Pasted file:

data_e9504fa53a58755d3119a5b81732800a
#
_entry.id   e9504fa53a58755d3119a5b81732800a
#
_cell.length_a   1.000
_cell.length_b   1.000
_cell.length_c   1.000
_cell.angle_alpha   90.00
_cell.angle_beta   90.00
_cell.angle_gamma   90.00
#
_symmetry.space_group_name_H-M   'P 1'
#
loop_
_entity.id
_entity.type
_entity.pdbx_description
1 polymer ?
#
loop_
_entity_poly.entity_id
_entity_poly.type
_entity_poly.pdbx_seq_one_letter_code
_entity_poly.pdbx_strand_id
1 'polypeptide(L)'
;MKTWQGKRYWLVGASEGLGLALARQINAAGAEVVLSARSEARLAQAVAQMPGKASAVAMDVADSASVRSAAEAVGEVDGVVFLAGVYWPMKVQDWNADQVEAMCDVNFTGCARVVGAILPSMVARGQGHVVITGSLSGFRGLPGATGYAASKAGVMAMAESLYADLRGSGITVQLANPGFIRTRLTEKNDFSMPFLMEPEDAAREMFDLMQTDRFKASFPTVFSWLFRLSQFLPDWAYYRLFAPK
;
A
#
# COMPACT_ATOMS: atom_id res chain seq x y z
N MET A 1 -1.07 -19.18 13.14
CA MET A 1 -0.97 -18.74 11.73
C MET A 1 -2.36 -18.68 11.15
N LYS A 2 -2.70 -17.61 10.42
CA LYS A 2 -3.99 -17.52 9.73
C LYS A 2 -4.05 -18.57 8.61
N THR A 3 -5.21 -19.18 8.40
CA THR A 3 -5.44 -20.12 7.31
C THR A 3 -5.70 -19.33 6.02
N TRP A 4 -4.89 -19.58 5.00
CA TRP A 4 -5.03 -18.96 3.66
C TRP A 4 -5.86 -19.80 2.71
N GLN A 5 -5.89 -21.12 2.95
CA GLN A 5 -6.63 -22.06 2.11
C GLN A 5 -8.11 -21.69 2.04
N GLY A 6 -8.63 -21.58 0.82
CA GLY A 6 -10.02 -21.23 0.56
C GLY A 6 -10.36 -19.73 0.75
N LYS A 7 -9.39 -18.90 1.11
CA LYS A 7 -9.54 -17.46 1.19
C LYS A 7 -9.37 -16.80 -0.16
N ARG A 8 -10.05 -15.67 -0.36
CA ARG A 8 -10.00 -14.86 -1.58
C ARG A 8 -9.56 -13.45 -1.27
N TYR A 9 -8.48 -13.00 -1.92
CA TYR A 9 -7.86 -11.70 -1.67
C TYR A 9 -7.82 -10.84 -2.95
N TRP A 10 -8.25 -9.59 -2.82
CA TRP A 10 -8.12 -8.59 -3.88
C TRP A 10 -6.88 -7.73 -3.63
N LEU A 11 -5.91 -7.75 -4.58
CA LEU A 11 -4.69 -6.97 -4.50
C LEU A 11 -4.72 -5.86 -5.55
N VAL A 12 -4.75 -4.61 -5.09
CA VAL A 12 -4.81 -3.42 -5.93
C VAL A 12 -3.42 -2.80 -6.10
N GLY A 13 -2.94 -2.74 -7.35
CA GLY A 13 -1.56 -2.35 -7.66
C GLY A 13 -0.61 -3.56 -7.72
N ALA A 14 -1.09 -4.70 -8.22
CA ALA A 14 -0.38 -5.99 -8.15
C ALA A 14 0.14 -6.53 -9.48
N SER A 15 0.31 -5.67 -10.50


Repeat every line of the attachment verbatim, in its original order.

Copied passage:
data_e9504fa53a58755d3119a5b81732800a
#
_entry.id   e9504fa53a58755d3119a5b81732800a
#
_cell.length_a   1.000
_cell.length_b   1.000
_cell.length_c   1.000
_cell.angle_alpha   90.00
_cell.angle_beta   90.00
_cell.angle_gamma   90.00
#
_symmetry.space_group_name_H-M   'P 1'
#
loop_
_entity.id
_entity.type
_entity.pdbx_description
1 polymer ?
#
loop_
_entity_poly.entity_id
_entity_poly.type
_entity_poly.pdbx_seq_one_letter_code
_entity_poly.pdbx_strand_id
1 'polypeptide(L)'
;MKTWQGKRYWLVGASEGLGLALARQINAAGAEVVLSARSEARLAQAVAQMPGKASAVAMDVADSASVRSAAEAVGEVDGVVFLAGVYWPMKVQDWNADQVEAMCDVNFTGCARVVGAILPSMVARGQGHVVITGSLSGFRGLPGATGYAASKAGVMAMAESLYADLRGSGITVQLANPGFIRTRLTEKNDFSMPFLMEPEDAAREMFDLMQTDRFKASFPTVFSWLFRLSQFLPDWAYYRLFAPK
;
A
#
# COMPACT_ATOMS: atom_id res chain seq x y z
N MET A 1 -1.07 -19.18 13.14
CA MET A 1 -0.97 -18.74 11.73
C MET A 1 -2.36 -18.68 11.15
N LYS A 2 -2.70 -17.61 10.42
CA LYS A 2 -3.99 -17.52 9.73
C LYS A 2 -4.05 -18.57 8.61
N THR A 3 -5.21 -19.18 8.40
CA THR A 3 -5.44 -20.12 7.31
C THR A 3 -5.70 -19.33 6.02
N TRP A 4 -4.89 -19.58 5.00
CA TRP A 4 -5.03 -18.96 3.66
C TRP A 4 -5.86 -19.80 2.71
N GLN A 5 -5.89 -21.12 2.95
CA GLN A 5 -6.63 -22.06 2.11
C GLN A 5 -8.11 -21.69 2.04
N GLY A 6 -8.63 -21.58 0.82
CA GLY A 6 -10.02 -21.23 0.56
C GLY A 6 -10.36 -19.73 0.75
N LYS A 7 -9.39 -18.90 1.11
CA LYS A 7 -9.54 -17.46 1.19
C LYS A 7 -9.37 -16.80 -0.16
N ARG A 8 -10.05 -15.67 -0.36
CA ARG A 8 -10.00 -14.86 -1.58
C ARG A 8 -9.56 -13.45 -1.27
N TYR A 9 -8.48 -13.00 -1.92
CA TYR A 9 -7.86 -11.70 -1.67
C TYR A 9 -7.82 -10.84 -2.95
N TRP A 10 -8.25 -9.59 -2.82
CA TRP A 10 -8.12 -8.59 -3.88
C TRP A 10 -6.88 -7.73 -3.63
N LEU A 11 -5.91 -7.75 -4.58
CA LEU A 11 -4.69 -6.97 -4.50
C LEU A 11 -4.72 -5.86 -5.55
N VAL A 12 -4.75 -4.61 -5.09
CA VAL A 12 -4.81 -3.42 -5.93
C VAL A 12 -3.42 -2.80 -6.10
N GLY A 13 -2.94 -2.74 -7.35
CA GLY A 13 -1.56 -2.35 -7.66
C GLY A 13 -0.61 -3.56 -7.72
N ALA A 14 -1.09 -4.70 -8.22
CA ALA A 14 -0.38 -5.99 -8.15
C ALA A 14 0.14 -6.53 -9.48
N SER A 15 0.31 -5.67 -10.50